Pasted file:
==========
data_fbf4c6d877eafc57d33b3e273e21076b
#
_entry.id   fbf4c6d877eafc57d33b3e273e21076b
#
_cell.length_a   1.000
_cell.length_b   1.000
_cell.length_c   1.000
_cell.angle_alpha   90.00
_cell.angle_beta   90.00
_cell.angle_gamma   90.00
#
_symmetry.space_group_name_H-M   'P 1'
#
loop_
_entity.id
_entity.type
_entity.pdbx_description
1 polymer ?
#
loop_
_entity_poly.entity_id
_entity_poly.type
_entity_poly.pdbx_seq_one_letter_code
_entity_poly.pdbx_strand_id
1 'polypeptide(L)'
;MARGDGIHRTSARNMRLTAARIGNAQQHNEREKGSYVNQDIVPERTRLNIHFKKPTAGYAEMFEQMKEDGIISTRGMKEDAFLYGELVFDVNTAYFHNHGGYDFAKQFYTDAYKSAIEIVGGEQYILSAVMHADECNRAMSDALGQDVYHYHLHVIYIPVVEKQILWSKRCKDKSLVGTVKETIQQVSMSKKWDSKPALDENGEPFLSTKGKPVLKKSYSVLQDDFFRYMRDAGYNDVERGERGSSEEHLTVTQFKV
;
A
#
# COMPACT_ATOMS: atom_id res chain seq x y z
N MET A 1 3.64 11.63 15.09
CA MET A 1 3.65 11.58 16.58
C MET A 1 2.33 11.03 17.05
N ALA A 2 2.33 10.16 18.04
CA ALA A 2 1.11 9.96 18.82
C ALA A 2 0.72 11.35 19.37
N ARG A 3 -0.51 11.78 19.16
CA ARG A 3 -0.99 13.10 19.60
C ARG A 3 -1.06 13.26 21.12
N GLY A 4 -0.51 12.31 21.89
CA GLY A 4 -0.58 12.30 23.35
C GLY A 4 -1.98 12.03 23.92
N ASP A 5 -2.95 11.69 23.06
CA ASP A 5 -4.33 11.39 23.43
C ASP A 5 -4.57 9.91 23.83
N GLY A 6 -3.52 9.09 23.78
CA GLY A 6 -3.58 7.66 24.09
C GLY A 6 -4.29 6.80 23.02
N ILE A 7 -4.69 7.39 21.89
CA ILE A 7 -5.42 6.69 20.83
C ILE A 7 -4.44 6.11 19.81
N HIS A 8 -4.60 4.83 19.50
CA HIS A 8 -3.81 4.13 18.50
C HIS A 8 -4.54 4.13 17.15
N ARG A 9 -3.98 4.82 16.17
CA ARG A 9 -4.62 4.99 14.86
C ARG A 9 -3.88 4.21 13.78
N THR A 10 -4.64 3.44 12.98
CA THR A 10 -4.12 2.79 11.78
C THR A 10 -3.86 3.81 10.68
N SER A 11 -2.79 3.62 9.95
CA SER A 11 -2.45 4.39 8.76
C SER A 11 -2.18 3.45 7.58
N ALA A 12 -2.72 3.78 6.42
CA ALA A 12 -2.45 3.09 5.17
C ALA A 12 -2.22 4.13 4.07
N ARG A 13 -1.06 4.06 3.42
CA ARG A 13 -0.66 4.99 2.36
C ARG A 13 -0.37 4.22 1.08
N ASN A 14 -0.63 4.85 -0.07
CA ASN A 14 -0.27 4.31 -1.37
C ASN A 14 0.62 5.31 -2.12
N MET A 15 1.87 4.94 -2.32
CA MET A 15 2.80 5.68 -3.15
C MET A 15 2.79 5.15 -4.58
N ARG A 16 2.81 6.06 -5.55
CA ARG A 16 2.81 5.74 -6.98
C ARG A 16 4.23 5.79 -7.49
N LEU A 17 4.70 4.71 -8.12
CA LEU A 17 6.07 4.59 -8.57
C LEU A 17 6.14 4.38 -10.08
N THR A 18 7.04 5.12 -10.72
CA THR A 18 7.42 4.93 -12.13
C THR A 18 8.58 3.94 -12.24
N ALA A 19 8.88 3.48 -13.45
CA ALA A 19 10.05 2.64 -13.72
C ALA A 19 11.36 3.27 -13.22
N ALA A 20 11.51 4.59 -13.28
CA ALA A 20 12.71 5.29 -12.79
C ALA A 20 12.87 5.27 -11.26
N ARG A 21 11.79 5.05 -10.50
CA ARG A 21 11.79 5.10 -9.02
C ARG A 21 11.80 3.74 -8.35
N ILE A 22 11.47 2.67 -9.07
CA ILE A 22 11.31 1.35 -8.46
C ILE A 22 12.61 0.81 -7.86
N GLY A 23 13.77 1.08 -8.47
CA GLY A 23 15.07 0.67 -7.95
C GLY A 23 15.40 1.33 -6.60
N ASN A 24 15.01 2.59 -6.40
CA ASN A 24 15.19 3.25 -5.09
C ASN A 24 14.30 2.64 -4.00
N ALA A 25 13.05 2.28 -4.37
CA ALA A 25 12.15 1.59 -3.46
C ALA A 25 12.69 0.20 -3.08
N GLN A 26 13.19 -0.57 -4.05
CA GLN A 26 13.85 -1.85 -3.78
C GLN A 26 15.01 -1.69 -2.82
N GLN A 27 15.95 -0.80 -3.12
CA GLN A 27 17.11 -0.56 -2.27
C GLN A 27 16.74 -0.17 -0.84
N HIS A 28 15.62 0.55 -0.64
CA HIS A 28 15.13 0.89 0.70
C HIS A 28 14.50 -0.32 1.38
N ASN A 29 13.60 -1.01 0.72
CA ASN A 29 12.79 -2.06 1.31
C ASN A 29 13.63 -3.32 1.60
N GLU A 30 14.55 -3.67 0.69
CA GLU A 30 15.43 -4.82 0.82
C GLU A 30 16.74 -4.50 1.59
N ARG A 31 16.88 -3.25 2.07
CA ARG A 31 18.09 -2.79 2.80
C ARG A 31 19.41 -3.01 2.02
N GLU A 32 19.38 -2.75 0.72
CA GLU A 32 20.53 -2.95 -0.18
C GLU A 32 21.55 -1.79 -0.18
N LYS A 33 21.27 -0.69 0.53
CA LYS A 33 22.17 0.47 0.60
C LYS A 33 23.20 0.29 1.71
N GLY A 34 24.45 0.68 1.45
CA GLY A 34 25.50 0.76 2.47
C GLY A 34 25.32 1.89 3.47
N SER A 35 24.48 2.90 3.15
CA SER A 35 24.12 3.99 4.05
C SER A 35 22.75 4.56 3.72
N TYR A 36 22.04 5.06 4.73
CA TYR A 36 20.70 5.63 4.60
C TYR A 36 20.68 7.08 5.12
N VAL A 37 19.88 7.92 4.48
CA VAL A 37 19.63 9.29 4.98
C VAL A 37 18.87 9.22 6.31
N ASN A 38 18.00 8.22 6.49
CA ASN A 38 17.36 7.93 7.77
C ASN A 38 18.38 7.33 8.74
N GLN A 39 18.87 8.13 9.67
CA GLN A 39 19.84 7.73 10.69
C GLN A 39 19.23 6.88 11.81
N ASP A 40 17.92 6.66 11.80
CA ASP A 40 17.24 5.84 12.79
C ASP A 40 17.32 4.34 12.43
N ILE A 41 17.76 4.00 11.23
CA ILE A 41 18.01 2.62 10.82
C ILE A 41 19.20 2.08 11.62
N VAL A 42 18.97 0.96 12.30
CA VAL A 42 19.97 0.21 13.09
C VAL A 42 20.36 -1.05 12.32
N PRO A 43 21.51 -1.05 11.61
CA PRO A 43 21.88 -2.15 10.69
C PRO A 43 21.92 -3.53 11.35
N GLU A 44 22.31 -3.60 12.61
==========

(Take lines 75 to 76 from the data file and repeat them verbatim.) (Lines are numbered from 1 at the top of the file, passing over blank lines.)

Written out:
C MET A 15 2.79 5.15 -4.58
N ARG A 16 2.81 6.06 -5.55